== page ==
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Into the Darkest Places: Pursuing Politics in the Plays of Phyllis Nagy

Morgan McKean, K S

Authors

K S Morgan McKean



Abstract

In this article, I argue for the political relevance of the work of Phyllis Nagy not only to the 1990s – the decade in which the majority of her work premiered – but to current political, theoretical and theatrical debates. I consider the ways in which her plays were received by critics and how they sit outside popular characterisations of this period of new writing in British theatre. Through the hyperreal landscape Nagy creates in The Strip (1995), Nagy interrogates ideas of fate through an examination of gambling and greed. These ideas and images resonate with those surrounding the current economic crisis, and the inequalities apparent during the 2011 London Riots. Further, the transnational locations and identities in the play interrogate contemporary repositioning of self and place. Weldon Rising (1992), set in a city that is literally melting, resonates not only with the ‘melting pot’ ideas of migration and community but anticipates current staging of environmental disaster caused by failures of responsibility; a recurrent theme in Nagy’s work. The current European crisis similarly resonates with and is interrogated within, Never Land (1998), and I examine the politics of this and her most recent play, The One, The Other (2010).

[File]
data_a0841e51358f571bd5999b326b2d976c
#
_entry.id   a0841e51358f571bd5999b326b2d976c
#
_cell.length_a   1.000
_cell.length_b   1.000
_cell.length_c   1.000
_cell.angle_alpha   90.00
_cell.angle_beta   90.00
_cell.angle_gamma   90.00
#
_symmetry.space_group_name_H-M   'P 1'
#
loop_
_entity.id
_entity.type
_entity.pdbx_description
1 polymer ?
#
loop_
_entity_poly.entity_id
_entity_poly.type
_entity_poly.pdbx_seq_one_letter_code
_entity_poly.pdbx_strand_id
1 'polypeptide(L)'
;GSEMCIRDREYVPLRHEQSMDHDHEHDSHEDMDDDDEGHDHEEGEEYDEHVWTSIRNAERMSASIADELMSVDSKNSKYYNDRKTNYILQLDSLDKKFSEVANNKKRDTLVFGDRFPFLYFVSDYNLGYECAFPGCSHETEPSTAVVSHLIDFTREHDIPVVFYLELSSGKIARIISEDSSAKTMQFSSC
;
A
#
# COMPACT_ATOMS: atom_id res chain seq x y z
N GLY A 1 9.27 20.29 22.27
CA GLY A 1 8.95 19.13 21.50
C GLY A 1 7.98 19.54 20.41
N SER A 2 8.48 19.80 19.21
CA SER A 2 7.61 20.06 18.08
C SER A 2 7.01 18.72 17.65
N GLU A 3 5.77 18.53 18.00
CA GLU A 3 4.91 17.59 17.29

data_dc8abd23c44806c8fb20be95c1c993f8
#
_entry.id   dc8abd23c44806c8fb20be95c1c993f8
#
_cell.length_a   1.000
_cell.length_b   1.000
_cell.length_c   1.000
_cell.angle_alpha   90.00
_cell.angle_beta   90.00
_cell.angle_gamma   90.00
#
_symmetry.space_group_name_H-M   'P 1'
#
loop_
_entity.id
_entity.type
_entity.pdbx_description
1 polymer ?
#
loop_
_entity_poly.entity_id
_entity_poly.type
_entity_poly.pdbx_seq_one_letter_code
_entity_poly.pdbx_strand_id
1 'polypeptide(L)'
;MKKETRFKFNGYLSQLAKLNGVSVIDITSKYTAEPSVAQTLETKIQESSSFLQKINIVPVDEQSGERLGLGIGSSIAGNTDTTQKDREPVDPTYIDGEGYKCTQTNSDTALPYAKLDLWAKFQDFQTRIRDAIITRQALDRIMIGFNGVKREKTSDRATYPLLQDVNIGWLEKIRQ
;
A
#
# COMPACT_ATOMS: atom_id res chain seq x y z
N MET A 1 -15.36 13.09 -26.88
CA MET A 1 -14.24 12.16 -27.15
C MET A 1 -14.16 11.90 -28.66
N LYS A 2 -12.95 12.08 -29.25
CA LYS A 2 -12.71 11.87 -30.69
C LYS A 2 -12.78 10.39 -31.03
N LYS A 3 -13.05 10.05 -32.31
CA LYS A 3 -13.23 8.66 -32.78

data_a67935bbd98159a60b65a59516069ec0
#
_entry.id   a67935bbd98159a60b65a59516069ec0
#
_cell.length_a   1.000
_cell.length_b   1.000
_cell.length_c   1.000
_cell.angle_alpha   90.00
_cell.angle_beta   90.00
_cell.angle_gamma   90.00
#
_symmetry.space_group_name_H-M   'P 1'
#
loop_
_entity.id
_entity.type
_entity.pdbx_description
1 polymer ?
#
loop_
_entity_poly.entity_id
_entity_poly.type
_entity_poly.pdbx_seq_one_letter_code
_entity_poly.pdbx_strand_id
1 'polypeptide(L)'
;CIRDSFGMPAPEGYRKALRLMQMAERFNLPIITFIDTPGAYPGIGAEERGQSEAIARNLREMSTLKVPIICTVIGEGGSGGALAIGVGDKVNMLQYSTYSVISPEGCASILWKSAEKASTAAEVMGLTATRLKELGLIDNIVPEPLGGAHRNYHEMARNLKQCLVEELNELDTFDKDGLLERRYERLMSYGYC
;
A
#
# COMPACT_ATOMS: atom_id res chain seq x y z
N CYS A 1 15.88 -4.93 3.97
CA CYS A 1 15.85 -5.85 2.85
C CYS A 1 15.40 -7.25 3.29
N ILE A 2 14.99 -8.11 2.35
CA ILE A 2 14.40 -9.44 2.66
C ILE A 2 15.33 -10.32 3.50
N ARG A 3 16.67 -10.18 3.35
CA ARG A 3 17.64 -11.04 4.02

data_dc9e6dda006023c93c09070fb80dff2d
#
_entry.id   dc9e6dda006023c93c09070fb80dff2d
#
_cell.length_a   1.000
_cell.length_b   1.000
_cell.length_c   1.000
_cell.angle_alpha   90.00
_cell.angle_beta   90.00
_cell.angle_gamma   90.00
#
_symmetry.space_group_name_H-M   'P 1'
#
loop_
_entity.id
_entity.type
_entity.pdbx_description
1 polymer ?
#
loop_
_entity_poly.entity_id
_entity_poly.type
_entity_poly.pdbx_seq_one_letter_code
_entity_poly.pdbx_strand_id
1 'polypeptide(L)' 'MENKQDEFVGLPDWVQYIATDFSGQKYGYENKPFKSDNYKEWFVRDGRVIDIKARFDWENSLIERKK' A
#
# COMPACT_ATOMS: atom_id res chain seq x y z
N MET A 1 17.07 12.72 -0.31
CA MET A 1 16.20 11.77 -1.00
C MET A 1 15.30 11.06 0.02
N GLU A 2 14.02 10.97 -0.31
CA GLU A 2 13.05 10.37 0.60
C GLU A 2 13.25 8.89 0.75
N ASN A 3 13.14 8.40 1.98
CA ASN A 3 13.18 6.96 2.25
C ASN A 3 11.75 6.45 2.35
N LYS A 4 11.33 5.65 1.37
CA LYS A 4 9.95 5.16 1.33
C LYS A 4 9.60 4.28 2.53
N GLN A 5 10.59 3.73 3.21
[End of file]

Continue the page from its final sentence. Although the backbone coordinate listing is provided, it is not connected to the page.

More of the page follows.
Journal Article Type Article
Publication Date Mar 5, 2014
Journal Contemporary Theatre Review
Print ISSN 1048-6801
Publisher Taylor & Francis (Routledge)
Peer Reviewed Peer Reviewed
Volume 24
Issue 1
Pages 66-81
APA6 Citation Morgan McKean, K. S. (2014). Into the Darkest Places: Pursuing Politics in the Plays of Phyllis Nagy. Contemporary Theatre Review, 24(1), 66-81. https://doi.org/10.1080/10486801.2013.858328
DOI https://doi.org/10.1080/10486801.2013.858328
Publisher URL https://www.tandfonline.com/doi/abs/10.1080/10486801.2013.858328
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